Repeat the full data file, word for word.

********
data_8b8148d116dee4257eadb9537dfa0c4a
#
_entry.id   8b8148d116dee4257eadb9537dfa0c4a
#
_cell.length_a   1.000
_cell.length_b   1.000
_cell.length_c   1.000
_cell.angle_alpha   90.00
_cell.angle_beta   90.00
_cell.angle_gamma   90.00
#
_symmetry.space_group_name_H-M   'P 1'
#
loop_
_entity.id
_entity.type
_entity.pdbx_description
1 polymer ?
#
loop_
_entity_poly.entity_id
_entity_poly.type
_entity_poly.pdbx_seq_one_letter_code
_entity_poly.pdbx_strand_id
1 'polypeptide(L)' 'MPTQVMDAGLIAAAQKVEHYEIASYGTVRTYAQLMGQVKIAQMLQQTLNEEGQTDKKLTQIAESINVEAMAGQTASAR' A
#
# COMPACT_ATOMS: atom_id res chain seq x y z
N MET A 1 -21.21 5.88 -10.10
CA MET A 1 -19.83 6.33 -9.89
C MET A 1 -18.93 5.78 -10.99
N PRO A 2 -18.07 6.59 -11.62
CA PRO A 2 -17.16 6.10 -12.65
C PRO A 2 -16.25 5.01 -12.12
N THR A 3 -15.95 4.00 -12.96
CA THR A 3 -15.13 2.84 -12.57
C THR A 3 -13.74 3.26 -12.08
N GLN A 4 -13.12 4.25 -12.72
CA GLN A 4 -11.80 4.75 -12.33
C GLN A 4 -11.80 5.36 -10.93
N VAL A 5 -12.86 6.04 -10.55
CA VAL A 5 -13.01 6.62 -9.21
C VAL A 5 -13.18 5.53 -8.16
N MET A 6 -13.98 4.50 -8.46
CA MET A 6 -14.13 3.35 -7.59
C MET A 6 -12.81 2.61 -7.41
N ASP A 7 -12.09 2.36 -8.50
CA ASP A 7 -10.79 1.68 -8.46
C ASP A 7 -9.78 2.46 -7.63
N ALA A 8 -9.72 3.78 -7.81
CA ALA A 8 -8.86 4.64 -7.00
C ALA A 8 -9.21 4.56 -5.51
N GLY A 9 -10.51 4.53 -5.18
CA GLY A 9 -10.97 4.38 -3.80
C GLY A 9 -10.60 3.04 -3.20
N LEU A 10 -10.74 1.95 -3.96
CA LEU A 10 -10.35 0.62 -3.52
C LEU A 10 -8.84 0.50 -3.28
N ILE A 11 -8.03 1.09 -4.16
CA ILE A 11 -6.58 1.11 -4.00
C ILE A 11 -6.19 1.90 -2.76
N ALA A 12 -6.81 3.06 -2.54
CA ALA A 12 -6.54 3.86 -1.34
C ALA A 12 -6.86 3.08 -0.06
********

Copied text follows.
data_8b8148d116dee4257eadb9537dfa0c4a
#
_entry.id   8b8148d116dee4257eadb9537dfa0c4a
#
_cell.length_a   1.000
_cell.length_b   1.000
_cell.length_c   1.000
_cell.angle_alpha   90.00
_cell.angle_beta   90.00
_cell.angle_gamma   90.00
#
_symmetry.space_group_name_H-M   'P 1'
#
loop_
_entity.id
_entity.type
_entity.pdbx_description
1 polymer ?
#
loop_
_entity_poly.entity_id
_entity_poly.type
_entity_poly.pdbx_seq_one_letter_code
_entity_poly.pdbx_strand_id
1 'polypeptide(L)' 'MPTQVMDAGLIAAAQKVEHYEIASYGTVRTYAQLMGQVKIAQMLQQTLNEEGQTDKKLTQIAESINVEAMAGQTASAR' A
#
# COMPACT_ATOMS: atom_id res chain seq x y z
N MET A 1 -21.21 5.88 -10.10
CA MET A 1 -19.83 6.33 -9.89
C MET A 1 -18.93 5.78 -10.99
N PRO A 2 -18.07 6.59 -11.62
CA PRO A 2 -17.16 6.10 -12.65
C PRO A 2 -16.25 5.01 -12.12
N THR A 3 -15.95 4.00 -12.96
CA THR A 3 -15.13 2.84 -12.57
C THR A 3 -13.74 3.26 -12.08
N GLN A 4 -13.12 4.25 -12.72
CA GLN A 4 -11.80 4.75 -12.33
C GLN A 4 -11.80 5.36 -10.93
N VAL A 5 -12.86 6.04 -10.55
CA VAL A 5 -13.01 6.62 -9.21
C VAL A 5 -13.18 5.53 -8.16
N MET A 6 -13.98 4.50 -8.46
CA MET A 6 -14.13 3.35 -7.59
C MET A 6 -12.81 2.61 -7.41
N ASP A 7 -12.09 2.36 -8.50
CA ASP A 7 -10.79 1.68 -8.46
C ASP A 7 -9.78 2.46 -7.63
N ALA A 8 -9.72 3.78 -7.81
CA ALA A 8 -8.86 4.64 -7.00
C ALA A 8 -9.21 4.56 -5.51
N GLY A 9 -10.51 4.53 -5.18
CA GLY A 9 -10.97 4.38 -3.80
C GLY A 9 -10.60 3.04 -3.20
N LEU A 10 -10.74 1.95 -3.96
CA LEU A 10 -10.35 0.62 -3.52
C LEU A 10 -8.84 0.50 -3.28
N ILE A 11 -8.03 1.09 -4.16
CA ILE A 11 -6.58 1.11 -4.00
C ILE A 11 -6.19 1.90 -2.76
N ALA A 12 -6.81 3.06 -2.54
CA ALA A 12 -6.54 3.86 -1.34
C ALA A 12 -6.86 3.08 -0.06